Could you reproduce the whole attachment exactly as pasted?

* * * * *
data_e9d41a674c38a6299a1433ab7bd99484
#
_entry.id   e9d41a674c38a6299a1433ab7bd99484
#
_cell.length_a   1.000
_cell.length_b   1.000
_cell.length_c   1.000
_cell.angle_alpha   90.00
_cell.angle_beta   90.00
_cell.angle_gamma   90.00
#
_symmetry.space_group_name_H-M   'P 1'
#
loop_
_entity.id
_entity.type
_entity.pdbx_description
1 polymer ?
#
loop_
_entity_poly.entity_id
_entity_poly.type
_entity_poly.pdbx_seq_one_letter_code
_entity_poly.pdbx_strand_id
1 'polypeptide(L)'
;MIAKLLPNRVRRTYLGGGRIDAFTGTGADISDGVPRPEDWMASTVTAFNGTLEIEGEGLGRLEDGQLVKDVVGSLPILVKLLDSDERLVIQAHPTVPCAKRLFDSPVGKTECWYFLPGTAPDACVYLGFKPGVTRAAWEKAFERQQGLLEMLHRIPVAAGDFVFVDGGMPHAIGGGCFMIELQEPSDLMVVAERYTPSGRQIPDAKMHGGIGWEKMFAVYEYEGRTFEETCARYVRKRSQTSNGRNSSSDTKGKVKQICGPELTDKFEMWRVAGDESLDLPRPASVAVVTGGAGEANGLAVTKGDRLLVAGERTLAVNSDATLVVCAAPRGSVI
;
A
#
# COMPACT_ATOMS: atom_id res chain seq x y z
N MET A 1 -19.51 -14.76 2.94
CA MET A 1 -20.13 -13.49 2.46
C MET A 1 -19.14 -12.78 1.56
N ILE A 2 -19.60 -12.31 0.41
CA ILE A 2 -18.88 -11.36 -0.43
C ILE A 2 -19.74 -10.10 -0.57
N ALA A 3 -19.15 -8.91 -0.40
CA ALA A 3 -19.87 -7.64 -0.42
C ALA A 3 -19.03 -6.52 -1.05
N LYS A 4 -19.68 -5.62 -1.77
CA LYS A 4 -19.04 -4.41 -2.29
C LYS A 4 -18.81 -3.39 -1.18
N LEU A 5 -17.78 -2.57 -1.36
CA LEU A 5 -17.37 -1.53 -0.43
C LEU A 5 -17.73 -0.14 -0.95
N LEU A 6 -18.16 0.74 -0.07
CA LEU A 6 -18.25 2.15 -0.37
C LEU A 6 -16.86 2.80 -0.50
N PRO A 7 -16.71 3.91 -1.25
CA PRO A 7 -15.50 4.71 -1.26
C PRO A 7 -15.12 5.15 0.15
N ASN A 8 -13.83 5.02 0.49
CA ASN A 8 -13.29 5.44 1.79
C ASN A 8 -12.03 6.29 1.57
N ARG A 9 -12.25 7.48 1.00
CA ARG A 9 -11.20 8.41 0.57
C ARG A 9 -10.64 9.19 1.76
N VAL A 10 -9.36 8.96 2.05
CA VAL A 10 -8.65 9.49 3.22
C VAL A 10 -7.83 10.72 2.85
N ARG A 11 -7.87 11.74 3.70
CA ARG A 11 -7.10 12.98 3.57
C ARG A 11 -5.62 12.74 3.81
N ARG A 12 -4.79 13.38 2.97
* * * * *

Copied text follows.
data_e9d41a674c38a6299a1433ab7bd99484
#
_entry.id   e9d41a674c38a6299a1433ab7bd99484
#
_cell.length_a   1.000
_cell.length_b   1.000
_cell.length_c   1.000
_cell.angle_alpha   90.00
_cell.angle_beta   90.00
_cell.angle_gamma   90.00
#
_symmetry.space_group_name_H-M   'P 1'
#
loop_
_entity.id
_entity.type
_entity.pdbx_description
1 polymer ?
#
loop_
_entity_poly.entity_id
_entity_poly.type
_entity_poly.pdbx_seq_one_letter_code
_entity_poly.pdbx_strand_id
1 'polypeptide(L)'
;MIAKLLPNRVRRTYLGGGRIDAFTGTGADISDGVPRPEDWMASTVTAFNGTLEIEGEGLGRLEDGQLVKDVVGSLPILVKLLDSDERLVIQAHPTVPCAKRLFDSPVGKTECWYFLPGTAPDACVYLGFKPGVTRAAWEKAFERQQGLLEMLHRIPVAAGDFVFVDGGMPHAIGGGCFMIELQEPSDLMVVAERYTPSGRQIPDAKMHGGIGWEKMFAVYEYEGRTFEETCARYVRKRSQTSNGRNSSSDTKGKVKQICGPELTDKFEMWRVAGDESLDLPRPASVAVVTGGAGEANGLAVTKGDRLLVAGERTLAVNSDATLVVCAAPRGSVI
;
A
#
# COMPACT_ATOMS: atom_id res chain seq x y z
N MET A 1 -19.51 -14.76 2.94
CA MET A 1 -20.13 -13.49 2.46
C MET A 1 -19.14 -12.78 1.56
N ILE A 2 -19.60 -12.31 0.41
CA ILE A 2 -18.88 -11.36 -0.43
C ILE A 2 -19.74 -10.10 -0.57
N ALA A 3 -19.15 -8.91 -0.40
CA ALA A 3 -19.87 -7.64 -0.42
C ALA A 3 -19.03 -6.52 -1.05
N LYS A 4 -19.68 -5.62 -1.77
CA LYS A 4 -19.04 -4.41 -2.29
C LYS A 4 -18.81 -3.39 -1.18
N LEU A 5 -17.78 -2.57 -1.36
CA LEU A 5 -17.37 -1.53 -0.43
C LEU A 5 -17.73 -0.14 -0.95
N LEU A 6 -18.16 0.74 -0.07
CA LEU A 6 -18.25 2.15 -0.37
C LEU A 6 -16.86 2.80 -0.50
N PRO A 7 -16.71 3.91 -1.25
CA PRO A 7 -15.50 4.71 -1.26
C PRO A 7 -15.12 5.15 0.15
N ASN A 8 -13.83 5.02 0.49
CA ASN A 8 -13.29 5.44 1.79
C ASN A 8 -12.03 6.29 1.57
N ARG A 9 -12.25 7.48 1.00
CA ARG A 9 -11.20 8.41 0.57
C ARG A 9 -10.64 9.19 1.76
N VAL A 10 -9.36 8.96 2.05
CA VAL A 10 -8.65 9.49 3.22
C VAL A 10 -7.83 10.72 2.85
N ARG A 11 -7.87 11.74 3.70
CA ARG A 11 -7.10 12.98 3.57
C ARG A 11 -5.62 12.74 3.81
N ARG A 12 -4.79 13.38 2.97